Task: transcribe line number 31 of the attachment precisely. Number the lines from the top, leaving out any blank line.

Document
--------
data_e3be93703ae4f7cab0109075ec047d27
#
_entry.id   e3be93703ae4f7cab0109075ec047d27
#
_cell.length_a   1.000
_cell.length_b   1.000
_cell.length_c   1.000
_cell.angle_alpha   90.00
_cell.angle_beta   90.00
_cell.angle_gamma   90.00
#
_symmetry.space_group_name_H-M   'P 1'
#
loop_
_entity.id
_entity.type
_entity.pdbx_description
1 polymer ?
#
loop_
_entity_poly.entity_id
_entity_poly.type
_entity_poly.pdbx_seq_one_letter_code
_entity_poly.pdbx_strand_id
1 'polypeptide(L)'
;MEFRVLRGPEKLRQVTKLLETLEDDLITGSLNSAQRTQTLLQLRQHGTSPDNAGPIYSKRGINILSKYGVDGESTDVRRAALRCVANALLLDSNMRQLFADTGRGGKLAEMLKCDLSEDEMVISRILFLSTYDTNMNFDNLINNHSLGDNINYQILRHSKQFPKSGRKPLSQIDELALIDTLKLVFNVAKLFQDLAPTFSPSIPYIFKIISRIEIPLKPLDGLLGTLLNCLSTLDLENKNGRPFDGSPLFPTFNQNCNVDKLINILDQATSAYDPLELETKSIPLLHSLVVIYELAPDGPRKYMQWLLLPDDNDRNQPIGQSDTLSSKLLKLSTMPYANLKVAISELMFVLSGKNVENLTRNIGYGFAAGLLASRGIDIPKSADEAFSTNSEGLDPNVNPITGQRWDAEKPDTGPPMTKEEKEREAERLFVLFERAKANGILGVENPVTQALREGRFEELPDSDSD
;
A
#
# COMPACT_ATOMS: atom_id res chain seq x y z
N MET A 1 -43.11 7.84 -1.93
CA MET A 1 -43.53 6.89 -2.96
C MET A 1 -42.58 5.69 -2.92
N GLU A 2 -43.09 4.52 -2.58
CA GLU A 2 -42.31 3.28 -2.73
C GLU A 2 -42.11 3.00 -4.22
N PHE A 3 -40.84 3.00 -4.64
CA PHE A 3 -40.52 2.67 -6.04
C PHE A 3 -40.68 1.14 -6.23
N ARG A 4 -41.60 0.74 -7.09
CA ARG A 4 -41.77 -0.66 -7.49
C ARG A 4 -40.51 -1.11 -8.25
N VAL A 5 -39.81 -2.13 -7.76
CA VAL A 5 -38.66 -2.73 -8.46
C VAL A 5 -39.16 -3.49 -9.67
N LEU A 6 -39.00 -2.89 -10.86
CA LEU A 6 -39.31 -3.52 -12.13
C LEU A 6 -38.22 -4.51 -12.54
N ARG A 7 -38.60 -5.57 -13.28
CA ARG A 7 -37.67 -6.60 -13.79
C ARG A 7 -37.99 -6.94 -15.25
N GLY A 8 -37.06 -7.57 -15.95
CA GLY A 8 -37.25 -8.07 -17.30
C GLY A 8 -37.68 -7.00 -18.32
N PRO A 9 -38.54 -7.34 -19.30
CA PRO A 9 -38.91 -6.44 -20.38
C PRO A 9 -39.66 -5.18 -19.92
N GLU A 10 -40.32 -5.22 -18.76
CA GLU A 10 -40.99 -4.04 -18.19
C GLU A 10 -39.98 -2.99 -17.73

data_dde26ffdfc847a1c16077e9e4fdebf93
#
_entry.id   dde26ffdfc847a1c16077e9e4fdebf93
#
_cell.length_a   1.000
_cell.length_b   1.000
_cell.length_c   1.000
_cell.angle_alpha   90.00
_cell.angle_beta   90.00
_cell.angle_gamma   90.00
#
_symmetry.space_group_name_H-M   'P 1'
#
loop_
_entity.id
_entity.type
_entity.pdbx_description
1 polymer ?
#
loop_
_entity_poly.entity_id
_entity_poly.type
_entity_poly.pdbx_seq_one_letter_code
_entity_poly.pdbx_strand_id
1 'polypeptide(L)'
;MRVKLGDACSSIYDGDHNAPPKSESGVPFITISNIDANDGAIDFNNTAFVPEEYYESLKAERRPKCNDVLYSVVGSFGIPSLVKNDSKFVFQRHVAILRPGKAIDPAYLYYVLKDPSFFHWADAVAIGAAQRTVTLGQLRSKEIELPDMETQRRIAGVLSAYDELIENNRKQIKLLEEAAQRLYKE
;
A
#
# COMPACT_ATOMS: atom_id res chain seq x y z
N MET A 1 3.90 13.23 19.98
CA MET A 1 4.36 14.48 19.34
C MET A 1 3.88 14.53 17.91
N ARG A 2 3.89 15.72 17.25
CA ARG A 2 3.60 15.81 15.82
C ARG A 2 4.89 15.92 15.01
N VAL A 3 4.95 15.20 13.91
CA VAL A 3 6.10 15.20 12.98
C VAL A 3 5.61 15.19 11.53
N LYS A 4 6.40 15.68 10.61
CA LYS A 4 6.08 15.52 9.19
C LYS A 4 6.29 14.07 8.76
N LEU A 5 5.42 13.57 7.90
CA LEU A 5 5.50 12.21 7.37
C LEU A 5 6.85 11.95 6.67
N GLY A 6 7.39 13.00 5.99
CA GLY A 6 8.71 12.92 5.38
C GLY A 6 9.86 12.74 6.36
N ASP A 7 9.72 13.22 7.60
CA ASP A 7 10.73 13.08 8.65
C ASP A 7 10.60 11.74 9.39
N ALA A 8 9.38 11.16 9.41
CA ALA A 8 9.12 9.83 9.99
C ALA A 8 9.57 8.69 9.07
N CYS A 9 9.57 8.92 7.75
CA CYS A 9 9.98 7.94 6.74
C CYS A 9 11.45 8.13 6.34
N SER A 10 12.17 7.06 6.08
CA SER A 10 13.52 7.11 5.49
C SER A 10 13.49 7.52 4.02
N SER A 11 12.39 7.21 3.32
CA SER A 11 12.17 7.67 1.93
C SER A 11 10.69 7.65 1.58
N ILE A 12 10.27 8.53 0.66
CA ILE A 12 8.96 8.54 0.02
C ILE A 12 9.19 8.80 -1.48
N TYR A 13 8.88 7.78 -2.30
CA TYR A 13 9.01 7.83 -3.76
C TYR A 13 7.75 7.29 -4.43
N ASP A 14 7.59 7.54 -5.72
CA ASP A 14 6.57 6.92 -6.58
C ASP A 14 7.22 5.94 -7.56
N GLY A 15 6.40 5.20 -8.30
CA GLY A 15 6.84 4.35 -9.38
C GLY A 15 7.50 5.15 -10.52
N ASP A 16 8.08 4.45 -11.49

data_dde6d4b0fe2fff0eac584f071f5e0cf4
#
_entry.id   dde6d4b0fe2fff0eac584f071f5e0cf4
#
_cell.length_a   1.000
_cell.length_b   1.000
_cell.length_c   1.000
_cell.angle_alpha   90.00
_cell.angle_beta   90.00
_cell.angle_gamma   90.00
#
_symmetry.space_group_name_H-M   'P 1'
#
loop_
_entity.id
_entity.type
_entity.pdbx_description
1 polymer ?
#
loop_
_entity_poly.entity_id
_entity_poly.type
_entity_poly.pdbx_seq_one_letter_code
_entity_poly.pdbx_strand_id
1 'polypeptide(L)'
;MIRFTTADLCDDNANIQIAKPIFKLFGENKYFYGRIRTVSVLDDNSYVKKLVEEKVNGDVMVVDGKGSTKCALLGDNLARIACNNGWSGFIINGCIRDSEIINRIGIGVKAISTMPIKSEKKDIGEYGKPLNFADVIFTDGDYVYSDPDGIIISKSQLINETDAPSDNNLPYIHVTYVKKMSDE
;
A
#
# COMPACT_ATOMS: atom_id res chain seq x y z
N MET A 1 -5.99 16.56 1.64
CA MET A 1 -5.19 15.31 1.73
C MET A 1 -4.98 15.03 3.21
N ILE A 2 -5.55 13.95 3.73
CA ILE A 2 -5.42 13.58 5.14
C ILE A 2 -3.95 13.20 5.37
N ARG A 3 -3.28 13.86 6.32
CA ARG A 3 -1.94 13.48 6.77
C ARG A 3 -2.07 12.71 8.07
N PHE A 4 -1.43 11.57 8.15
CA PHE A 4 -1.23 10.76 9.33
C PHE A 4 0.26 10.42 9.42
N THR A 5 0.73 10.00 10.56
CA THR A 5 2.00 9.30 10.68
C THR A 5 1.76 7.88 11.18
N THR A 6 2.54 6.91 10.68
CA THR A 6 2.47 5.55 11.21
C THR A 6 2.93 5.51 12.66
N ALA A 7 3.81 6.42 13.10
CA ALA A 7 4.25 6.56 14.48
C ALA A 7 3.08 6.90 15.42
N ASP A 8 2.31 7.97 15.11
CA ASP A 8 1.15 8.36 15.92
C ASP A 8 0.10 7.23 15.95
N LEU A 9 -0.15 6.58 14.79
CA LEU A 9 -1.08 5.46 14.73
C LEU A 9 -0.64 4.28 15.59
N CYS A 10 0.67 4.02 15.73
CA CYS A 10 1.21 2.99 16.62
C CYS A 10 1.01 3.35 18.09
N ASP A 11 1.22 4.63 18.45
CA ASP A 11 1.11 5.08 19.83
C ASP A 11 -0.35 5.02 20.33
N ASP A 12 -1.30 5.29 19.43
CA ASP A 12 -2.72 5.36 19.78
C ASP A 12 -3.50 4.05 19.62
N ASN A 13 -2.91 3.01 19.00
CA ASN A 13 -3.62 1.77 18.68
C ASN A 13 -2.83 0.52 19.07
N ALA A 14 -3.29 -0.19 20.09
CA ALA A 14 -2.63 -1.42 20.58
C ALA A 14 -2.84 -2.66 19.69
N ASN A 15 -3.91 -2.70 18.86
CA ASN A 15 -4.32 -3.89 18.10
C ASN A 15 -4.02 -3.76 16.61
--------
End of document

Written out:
N MET A 1 -43.11 7.84 -1.93